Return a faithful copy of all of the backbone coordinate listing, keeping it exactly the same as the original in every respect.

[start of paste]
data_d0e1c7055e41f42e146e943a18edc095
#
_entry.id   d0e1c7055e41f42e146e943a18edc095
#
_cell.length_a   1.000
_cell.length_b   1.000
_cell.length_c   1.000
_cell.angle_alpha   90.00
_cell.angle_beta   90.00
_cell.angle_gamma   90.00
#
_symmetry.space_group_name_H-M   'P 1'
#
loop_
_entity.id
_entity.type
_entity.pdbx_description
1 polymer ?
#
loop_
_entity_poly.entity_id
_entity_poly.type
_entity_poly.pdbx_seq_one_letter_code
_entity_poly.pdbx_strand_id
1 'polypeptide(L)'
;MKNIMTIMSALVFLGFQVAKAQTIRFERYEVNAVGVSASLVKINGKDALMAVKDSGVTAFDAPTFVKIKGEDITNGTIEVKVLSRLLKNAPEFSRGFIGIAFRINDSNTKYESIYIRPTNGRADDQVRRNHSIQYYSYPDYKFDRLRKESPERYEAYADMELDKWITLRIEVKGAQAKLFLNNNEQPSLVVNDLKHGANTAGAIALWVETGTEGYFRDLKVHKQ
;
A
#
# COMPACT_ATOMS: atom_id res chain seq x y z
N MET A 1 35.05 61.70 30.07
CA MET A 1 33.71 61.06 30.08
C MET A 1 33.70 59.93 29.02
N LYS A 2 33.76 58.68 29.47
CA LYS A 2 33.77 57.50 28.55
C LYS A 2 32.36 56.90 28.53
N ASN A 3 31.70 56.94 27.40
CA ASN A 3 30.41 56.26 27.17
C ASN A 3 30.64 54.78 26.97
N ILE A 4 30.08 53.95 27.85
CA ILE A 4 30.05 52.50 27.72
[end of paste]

data_d0e1c7055e41f42e146e943a18edc095
#
_entry.id   d0e1c7055e41f42e146e943a18edc095
#
_cell.length_a   1.000
_cell.length_b   1.000
_cell.length_c   1.000
_cell.angle_alpha   90.00
_cell.angle_beta   90.00
_cell.angle_gamma   90.00
#
_symmetry.space_group_name_H-M   'P 1'
#
loop_
_entity.id
_entity.type
_entity.pdbx_description
1 polymer ?
#
loop_
_entity_poly.entity_id
_entity_poly.type
_entity_poly.pdbx_seq_one_letter_code
_entity_poly.pdbx_strand_id
1 'polypeptide(L)'
;MKNIMTIMSALVFLGFQVAKAQTIRFERYEVNAVGVSASLVKINGKDALMAVKDSGVTAFDAPTFVKIKGEDITNGTIEVKVLSRLLKNAPEFSRGFIGIAFRINDSNTKYESIYIRPTNGRADDQVRRNHSIQYYSYPDYKFDRLRKESPERYEAYADMELDKWITLRIEVKGAQAKLFLNNNEQPSLVVNDLKHGANTAGAIALWVETGTEGYFRDLKVHKQ
;
A
#
# COMPACT_ATOMS: atom_id res chain seq x y z
N MET A 1 35.05 61.70 30.07
CA MET A 1 33.71 61.06 30.08
C MET A 1 33.70 59.93 29.02
N LYS A 2 33.76 58.68 29.47
CA LYS A 2 33.77 57.50 28.55
C LYS A 2 32.36 56.90 28.53
N ASN A 3 31.70 56.94 27.40
CA ASN A 3 30.41 56.26 27.17
C ASN A 3 30.64 54.78 26.97
N ILE A 4 30.08 53.95 27.85
CA ILE A 4 30.05 52.50 27.72